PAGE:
March 17th in Ireland is little more than one more religious holiday in a country tethered to Catholic tradition. Forget the ads for “Best Irish Tavern” and “Legendary Pub Crawl.” On the Emerald Isle, Saint Patrick’s Day comes and goes with little fanfare. The only green you’ll find is the grass.
Obviously, that is not the case in the U.S. (or New Ireland, as the legion of my Irish and Irish-American cousins could legitimately name it), where tapping a keg, dancing a jig and kissing nearly anything green on St. Paddy’s Day approaches the level of a Celtic Mardi Gras.
It does, however, paint a distorted picture of the average Irishman as a drunk with a bad temper and a decent right hook (i.e. the Notre Dame mascot). Rather than getting our Irish up, those of us blessed with Gaelic surnames – which include the luckiest who sport an O with an apostrophe tucked in close – mostly ignore it.
But there is a flip side to the boisterous, booze-fueled party that is Saint Patrick’s Day: some very sobering data.
17 million Americans say they have driven drunk
- Drunk driving costs each adult in the U.S. $500 per year
- An average drunk driver has driven drunk 80 times before an arrest
- Every day in America, another 28 people die as a result of a drunk driving crash (MADD)
And Saint Patrick’s Day is one of the worst. Despite the vast fleet of taxis cruising the streets for customers, an average of 54 people die in DUI-related traffic collisions on this one day alone (Columbus Dispatch 3/13).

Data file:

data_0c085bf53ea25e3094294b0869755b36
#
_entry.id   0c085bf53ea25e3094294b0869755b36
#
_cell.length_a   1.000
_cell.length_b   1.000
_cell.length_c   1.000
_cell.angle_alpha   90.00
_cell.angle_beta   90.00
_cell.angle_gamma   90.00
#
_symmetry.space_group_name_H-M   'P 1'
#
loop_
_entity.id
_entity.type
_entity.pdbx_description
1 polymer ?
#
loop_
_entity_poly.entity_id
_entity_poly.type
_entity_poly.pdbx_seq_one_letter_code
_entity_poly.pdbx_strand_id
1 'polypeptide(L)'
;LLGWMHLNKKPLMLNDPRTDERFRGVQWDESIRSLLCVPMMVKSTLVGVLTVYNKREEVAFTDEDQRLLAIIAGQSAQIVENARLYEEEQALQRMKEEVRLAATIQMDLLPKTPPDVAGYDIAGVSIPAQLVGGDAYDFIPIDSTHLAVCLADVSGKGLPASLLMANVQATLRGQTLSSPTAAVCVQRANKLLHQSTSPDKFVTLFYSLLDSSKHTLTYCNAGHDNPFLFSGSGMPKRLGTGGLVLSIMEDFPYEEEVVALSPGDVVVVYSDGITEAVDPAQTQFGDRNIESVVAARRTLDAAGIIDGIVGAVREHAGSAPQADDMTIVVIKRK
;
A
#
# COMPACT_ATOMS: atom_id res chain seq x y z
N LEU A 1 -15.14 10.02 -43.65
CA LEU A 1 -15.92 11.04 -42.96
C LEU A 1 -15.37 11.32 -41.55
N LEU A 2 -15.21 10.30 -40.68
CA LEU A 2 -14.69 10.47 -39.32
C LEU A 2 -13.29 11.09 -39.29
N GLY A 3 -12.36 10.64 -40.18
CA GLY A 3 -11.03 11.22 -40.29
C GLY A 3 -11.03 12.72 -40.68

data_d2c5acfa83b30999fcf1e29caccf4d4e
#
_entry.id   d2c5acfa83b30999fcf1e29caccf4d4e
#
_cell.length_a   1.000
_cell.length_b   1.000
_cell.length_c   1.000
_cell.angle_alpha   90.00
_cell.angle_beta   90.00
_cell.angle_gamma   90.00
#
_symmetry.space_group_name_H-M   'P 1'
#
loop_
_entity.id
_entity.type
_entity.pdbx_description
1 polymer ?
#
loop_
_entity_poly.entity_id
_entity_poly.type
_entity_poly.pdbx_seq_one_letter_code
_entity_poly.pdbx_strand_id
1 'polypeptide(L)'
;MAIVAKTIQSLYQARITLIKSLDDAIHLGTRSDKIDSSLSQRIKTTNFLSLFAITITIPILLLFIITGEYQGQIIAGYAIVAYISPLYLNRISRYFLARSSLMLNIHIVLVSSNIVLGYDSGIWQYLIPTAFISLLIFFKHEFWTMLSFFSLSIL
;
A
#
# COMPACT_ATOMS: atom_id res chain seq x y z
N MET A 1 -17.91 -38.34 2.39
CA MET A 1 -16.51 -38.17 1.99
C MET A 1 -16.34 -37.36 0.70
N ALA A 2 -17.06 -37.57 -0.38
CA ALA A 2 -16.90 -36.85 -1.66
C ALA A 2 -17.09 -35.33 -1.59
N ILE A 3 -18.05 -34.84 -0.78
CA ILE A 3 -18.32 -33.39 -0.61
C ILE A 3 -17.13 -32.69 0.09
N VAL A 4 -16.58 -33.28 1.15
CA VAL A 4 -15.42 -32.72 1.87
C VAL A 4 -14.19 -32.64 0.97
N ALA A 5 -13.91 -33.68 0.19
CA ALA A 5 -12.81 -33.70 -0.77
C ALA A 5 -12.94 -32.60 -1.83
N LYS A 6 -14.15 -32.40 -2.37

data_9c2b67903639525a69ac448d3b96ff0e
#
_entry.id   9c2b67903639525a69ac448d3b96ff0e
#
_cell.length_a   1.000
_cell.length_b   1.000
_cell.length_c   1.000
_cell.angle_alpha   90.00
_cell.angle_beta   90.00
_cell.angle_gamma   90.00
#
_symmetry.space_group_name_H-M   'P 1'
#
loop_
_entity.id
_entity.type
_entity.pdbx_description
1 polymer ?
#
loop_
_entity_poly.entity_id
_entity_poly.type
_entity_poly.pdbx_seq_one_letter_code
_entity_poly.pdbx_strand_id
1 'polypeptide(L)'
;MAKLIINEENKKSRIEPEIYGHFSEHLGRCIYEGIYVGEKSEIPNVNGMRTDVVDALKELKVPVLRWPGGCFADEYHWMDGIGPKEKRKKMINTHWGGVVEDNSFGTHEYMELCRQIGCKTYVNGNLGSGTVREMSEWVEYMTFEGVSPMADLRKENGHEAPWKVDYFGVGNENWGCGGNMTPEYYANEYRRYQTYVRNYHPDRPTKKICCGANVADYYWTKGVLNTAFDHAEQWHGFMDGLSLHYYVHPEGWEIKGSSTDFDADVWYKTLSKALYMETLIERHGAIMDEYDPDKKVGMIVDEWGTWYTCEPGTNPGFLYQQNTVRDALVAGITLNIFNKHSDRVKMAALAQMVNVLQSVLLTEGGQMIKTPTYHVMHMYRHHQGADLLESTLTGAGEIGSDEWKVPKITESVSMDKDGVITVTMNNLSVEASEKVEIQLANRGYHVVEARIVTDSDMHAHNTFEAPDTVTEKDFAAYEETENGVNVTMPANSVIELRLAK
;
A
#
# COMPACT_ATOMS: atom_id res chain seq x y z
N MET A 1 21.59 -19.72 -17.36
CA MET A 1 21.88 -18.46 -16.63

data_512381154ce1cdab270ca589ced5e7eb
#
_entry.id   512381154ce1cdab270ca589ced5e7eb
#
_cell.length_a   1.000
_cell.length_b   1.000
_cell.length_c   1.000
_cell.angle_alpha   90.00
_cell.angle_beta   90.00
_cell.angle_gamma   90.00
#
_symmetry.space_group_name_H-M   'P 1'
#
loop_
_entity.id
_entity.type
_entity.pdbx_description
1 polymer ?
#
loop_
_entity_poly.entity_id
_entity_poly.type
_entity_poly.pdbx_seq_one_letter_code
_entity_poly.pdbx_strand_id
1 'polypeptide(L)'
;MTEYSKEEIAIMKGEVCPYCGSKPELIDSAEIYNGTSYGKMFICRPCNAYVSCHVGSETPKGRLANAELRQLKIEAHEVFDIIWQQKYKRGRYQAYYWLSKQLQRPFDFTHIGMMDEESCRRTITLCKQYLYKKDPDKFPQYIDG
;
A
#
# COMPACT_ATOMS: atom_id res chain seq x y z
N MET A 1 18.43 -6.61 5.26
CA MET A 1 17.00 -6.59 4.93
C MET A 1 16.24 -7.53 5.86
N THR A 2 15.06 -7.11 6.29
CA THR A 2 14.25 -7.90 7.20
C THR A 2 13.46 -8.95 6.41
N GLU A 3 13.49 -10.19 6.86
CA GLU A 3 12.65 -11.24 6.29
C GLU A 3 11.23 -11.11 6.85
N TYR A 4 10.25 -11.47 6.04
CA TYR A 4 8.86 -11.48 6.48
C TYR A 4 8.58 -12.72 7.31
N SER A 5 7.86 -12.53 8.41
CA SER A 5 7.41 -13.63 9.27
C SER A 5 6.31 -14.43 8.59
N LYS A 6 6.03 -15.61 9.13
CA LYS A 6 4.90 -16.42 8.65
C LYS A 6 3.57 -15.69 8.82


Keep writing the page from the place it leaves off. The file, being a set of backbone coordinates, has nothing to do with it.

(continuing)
Sorry for killing the buzz.
Alas, there is some truth to the stereotype of the Irish drunk. Recent scientific discoveries have identified genetic traits that help explain Ireland’s rate of alcoholism, the worst in Europe. Ironically, it is this genetic weakness which is annually celebrated by millions of Americans every year.
Enough buzz kill. In truth, Saint Patrick’s Day is one of the few days a year when people let down their hair, seek out each other’s company and enjoy a bit of happiness and cheer (some of which comes in liquid form, of course). It is also a day when I am most aware of my Irish heritage and my ties to that beautiful isle where centuries of poets have heralded its verdant fields, the light spring rain that soaks the coats of its swift thoroughbreds, the twinkle in the eye of its witty, humorous and impossibly hopeful inhabitants.
So I will leave you with one of the fair land’s many sayings: “May your pockets be heavy and your heart be light; may good luck pursue you each morning and night.”
Have a good St. Paddy’s Day. Enjoy a Guinness or two, if you like. Then take a cab.